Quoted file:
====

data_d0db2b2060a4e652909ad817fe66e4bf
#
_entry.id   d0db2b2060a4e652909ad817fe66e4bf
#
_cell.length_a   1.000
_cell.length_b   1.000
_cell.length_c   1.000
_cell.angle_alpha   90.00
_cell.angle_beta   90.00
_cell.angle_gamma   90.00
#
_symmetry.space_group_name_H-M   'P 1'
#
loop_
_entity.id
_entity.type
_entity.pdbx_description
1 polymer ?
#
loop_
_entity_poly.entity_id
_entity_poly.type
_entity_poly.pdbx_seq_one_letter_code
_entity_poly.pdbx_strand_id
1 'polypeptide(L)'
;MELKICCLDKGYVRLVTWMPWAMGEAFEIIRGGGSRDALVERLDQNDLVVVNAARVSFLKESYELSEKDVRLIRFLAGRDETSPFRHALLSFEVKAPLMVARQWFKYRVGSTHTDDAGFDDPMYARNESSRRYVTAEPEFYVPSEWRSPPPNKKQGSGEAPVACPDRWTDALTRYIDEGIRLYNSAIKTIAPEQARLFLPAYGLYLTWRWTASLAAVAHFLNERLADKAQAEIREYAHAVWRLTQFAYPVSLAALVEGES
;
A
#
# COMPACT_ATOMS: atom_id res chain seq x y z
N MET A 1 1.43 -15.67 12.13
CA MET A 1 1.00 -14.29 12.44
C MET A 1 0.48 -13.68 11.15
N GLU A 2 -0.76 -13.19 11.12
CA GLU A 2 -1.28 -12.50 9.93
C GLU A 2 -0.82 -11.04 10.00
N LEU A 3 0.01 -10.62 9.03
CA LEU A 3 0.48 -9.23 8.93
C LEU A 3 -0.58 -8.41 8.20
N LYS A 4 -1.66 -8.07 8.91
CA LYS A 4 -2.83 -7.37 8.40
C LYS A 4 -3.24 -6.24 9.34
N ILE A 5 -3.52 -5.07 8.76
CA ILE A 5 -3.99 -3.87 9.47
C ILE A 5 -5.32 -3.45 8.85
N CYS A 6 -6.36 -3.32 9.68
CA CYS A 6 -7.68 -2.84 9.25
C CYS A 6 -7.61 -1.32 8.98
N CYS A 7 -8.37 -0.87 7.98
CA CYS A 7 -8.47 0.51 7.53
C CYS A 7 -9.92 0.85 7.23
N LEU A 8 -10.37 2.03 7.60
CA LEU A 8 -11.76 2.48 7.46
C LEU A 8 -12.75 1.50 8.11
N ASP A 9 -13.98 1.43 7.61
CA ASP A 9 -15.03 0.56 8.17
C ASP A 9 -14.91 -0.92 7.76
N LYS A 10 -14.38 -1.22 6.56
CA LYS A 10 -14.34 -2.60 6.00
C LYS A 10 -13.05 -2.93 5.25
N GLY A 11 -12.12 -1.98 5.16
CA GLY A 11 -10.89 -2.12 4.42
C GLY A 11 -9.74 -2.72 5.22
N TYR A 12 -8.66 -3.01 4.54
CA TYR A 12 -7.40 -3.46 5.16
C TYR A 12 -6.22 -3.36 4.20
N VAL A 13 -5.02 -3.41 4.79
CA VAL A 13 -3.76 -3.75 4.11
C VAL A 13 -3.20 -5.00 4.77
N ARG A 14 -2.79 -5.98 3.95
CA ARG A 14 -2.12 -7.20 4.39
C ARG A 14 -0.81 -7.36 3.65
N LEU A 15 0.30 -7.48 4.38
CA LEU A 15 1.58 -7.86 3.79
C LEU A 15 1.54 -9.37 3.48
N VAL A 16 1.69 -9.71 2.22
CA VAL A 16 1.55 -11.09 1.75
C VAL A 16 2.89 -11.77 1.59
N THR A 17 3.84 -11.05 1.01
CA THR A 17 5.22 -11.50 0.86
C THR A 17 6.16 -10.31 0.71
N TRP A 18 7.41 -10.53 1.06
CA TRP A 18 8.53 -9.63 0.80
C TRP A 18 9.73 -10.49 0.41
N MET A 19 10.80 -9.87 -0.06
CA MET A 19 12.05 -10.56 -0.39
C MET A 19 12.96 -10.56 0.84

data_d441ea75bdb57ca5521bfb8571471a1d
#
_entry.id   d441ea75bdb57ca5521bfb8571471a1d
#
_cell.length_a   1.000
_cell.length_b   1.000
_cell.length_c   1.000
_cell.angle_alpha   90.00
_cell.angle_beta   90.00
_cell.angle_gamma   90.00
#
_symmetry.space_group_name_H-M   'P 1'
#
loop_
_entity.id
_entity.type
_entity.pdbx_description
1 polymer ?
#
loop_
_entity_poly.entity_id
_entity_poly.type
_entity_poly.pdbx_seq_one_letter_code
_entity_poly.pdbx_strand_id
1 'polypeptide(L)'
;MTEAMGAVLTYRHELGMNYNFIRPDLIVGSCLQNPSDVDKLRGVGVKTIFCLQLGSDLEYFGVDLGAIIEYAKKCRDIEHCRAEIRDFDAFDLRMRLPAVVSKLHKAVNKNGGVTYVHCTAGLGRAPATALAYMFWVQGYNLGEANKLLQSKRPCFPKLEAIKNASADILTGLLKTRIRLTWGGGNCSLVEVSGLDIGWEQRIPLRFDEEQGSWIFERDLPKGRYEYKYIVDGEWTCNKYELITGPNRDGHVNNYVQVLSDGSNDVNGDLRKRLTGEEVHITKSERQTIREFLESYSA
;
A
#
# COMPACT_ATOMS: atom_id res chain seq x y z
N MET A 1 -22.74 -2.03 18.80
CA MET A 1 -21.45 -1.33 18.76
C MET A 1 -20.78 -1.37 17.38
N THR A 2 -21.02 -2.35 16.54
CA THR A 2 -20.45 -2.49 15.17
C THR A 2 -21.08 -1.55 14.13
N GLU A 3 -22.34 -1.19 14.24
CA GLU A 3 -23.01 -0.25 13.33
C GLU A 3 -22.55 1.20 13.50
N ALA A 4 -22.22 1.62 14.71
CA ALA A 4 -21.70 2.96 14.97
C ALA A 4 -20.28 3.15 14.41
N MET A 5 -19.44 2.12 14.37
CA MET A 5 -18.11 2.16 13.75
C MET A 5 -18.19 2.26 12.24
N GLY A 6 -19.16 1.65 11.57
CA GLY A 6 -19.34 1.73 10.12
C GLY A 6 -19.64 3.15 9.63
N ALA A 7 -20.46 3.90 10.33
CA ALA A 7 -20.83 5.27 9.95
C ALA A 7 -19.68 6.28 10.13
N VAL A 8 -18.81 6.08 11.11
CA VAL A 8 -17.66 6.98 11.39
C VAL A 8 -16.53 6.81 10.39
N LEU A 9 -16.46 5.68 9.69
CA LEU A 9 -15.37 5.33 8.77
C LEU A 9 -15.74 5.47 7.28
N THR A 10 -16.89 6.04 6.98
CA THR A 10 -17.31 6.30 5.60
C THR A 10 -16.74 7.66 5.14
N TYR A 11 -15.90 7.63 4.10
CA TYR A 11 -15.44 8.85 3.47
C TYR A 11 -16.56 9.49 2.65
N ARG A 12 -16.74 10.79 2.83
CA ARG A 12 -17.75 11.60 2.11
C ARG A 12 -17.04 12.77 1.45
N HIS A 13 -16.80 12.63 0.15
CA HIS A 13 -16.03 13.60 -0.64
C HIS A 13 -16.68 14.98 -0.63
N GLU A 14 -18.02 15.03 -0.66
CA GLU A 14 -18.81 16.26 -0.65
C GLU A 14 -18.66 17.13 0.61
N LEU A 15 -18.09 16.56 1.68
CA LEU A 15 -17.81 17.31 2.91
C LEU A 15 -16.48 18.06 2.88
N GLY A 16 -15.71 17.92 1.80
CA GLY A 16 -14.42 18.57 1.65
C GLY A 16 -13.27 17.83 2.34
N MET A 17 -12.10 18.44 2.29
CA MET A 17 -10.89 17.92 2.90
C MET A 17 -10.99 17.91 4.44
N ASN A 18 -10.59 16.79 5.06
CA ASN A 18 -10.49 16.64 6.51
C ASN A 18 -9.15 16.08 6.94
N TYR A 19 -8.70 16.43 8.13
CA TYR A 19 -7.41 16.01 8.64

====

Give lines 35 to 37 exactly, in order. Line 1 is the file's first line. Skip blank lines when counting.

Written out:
CA GLU A 2 -1.28 -12.50 9.93
C GLU A 2 -0.82 -11.04 10.00
N LEU A 3 0.01 -10.62 9.03